- On Thursday, the Constitutional Court heard an application for Zuma to be found guilty of contempt of court and jailed for two years.
- Advocate Tembeka Ngcukaitobi, on behalf of the state capture commission, called for Zuma to be jailed for two years.
- Zuma said he believes he is being used as a "scapegoat".
Former president Jacob Zuma, through his foundation, released a scathing statement on the Constitutional Court case aimed at finding him in contempt of a court order to appear before the Zondo commission of inquiry.
Zuma is accused of repeatedly defying an inquiry summons for his appearance, walking out of the commission on 19 November 2020, and making false corruption claims against the judiciary.
On Thursday, Zuma said he believed "it is a travesty of justice to observe how the Constitutional Court has allowed itself to be abused in this manner and the repeated warnings I have made in this regard continue to go unheard simply because they emanate from me".
"The truth is that the commission approached the Constitutional Court directly to compel me to appear on the grounds that [it] was running out of time and that approaching a lower court, as is the correct legal procedure, would have caused delays that would have affected the timelines around which the commission needed to finish its work," Zuma said.
On Thursday, the Constitutional Court heard an application for Zuma to be found guilty of contempt of court and jailed for two years. The application follows Zuma's defiance of a Constitutional Court order instructing him to give evidence before the judicial commission of inquiry into state capture, chaired by Deputy Chief Justice Raymond Zondo.
He said he believed he was being used as a
"The commission has never been truthful about its own inefficiencies that include hiring expensive premises with extravagant extras and overstaffing with expensive investigators and legal personnel that caused the costs of the commission to grossly exceed its initial allocated budget.
"In an attempt to cover up these inefficiencies and wasteful expenditure, the commission sought to scapegoat me by asking the Constitutional Court to encroach (on) my constitutional rights," he said.
On Thursday, advocate Tembeka Ngcukaitobi, on behalf of the state capture commission, called for Zuma to be jailed for two years. He said his defiance of a summons and a Constitutional Court order threatened the country's entire constitutional order.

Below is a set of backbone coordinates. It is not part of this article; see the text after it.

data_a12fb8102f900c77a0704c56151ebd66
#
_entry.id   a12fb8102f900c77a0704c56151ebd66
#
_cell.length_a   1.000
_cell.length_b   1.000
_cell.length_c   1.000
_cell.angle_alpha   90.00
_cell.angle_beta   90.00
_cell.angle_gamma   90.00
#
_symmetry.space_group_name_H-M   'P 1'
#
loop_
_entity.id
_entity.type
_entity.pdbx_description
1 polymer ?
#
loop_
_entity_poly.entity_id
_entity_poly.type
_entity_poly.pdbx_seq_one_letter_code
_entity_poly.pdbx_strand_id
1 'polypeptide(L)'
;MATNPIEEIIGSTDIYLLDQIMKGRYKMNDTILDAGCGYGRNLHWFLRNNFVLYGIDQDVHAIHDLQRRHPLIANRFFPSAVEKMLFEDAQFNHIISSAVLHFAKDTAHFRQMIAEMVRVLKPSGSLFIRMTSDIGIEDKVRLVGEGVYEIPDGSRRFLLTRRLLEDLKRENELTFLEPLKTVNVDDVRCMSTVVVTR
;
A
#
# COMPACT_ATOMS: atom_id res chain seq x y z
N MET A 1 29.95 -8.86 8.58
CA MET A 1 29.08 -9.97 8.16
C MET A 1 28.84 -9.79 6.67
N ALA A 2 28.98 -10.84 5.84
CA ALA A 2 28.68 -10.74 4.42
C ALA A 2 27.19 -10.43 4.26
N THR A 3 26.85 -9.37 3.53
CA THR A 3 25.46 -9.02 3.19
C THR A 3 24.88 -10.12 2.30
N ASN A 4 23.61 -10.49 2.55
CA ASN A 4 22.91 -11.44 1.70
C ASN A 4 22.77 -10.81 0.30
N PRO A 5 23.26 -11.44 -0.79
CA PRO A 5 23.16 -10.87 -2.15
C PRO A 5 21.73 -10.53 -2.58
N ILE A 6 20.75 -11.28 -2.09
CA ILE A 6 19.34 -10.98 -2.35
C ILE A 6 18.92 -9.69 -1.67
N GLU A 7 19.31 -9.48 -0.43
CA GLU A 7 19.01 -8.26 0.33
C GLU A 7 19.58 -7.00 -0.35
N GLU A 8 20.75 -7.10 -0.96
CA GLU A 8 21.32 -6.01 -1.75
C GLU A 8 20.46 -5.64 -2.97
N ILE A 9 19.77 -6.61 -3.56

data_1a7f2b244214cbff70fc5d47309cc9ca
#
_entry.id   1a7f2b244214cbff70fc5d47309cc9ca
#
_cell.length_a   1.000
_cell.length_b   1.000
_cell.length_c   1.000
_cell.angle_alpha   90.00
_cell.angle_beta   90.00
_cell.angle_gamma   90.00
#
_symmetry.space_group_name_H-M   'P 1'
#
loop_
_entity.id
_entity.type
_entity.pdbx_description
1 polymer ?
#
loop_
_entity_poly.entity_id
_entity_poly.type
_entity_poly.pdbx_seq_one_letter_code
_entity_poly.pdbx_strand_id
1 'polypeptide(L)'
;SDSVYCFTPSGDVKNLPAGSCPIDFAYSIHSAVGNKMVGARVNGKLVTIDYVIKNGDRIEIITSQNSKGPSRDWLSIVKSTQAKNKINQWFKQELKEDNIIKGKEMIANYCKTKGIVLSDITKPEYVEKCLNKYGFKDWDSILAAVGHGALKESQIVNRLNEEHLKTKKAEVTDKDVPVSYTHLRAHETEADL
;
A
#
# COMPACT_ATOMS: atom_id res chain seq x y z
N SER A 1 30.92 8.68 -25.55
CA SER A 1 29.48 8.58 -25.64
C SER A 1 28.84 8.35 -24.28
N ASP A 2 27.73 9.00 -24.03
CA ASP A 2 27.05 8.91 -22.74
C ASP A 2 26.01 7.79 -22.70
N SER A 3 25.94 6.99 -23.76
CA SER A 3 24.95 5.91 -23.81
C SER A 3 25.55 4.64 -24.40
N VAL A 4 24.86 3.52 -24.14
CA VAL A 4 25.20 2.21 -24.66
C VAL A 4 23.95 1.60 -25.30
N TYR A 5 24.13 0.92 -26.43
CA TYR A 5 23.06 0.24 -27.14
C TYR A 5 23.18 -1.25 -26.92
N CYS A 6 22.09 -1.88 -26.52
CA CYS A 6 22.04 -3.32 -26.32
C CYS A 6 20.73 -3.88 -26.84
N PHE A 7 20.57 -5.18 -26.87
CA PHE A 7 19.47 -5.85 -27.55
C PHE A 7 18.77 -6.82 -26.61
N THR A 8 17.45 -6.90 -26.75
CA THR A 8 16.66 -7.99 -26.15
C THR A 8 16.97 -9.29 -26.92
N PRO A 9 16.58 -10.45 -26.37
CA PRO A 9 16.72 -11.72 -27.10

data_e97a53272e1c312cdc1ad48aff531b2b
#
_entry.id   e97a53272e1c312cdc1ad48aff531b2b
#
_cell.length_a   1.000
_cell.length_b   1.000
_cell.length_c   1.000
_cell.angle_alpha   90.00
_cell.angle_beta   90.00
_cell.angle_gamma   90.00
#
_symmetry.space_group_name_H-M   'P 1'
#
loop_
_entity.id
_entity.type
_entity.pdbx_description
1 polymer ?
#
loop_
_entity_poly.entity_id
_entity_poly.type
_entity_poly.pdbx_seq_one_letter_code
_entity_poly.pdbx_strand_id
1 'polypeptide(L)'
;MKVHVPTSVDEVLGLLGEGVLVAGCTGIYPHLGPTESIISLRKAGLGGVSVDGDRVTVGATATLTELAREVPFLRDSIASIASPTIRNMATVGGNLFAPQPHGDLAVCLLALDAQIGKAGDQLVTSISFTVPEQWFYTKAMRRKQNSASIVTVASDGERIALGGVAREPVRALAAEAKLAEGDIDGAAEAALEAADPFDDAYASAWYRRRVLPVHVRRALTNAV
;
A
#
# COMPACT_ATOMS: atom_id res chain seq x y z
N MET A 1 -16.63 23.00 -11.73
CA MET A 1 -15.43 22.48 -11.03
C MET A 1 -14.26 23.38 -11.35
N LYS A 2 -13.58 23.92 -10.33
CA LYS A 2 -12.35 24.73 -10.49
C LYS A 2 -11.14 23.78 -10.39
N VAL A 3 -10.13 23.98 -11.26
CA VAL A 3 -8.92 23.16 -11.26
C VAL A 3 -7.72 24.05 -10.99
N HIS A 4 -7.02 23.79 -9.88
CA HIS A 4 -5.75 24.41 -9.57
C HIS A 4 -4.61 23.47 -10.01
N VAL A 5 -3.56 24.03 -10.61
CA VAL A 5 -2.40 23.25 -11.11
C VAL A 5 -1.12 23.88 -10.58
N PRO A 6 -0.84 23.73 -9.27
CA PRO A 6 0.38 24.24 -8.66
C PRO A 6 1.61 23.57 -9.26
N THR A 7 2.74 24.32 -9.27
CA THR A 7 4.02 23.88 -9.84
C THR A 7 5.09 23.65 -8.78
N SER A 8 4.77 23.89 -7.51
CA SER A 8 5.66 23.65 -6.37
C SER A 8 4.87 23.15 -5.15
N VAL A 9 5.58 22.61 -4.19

He told the court Zuma was acting with malice and should be punished for his actions with a punitive costs order and jail time.
"The utterances that Mr Zuma has made are malicious utterances. He is also acting without any facts.
Ngcukaitobi also said the court had heard many
contempt of court matters, but that none had come close to this case.
He said the court itself had "become the target of Mr Zuma's angry, threatening and, quite frankly, provocative tirades".
He also argued that Zuma had made public utterances against the court and that "those utterances are unjustified, false and malicious".
"We would say, what you should take into account here [is] to impose two years' [imprisonment]', which is a serious penalty."
'Oppressive and unjust court'
He added that the court should consider Zuma's position as a former president, as well as his political standing and influence in society.
"That weighs a great deal. You should also take into account the forceful and public nature of his disobedience."
Judgment was reserved in the matter.
Zuma, however, said he refused to be subjected to an "oppressive and unjust court".
"All South Africans should be concerned about
the dangerous situation we are heading towards. The core principles about
separation of powers between the judiciary, legislature and the executive are
being gradually weakened. More concerning for me as a person who fought for
this democracy, is how the judiciary is now in the position where they are
beyond reproach and the judges in this country are continuously taking extra
powers to themselves to the detriment of legitimate democratic processes.
"I strongly agree with the public sentiment that is starting to see the emergence of a judicial dictatorship in South Africa," he said.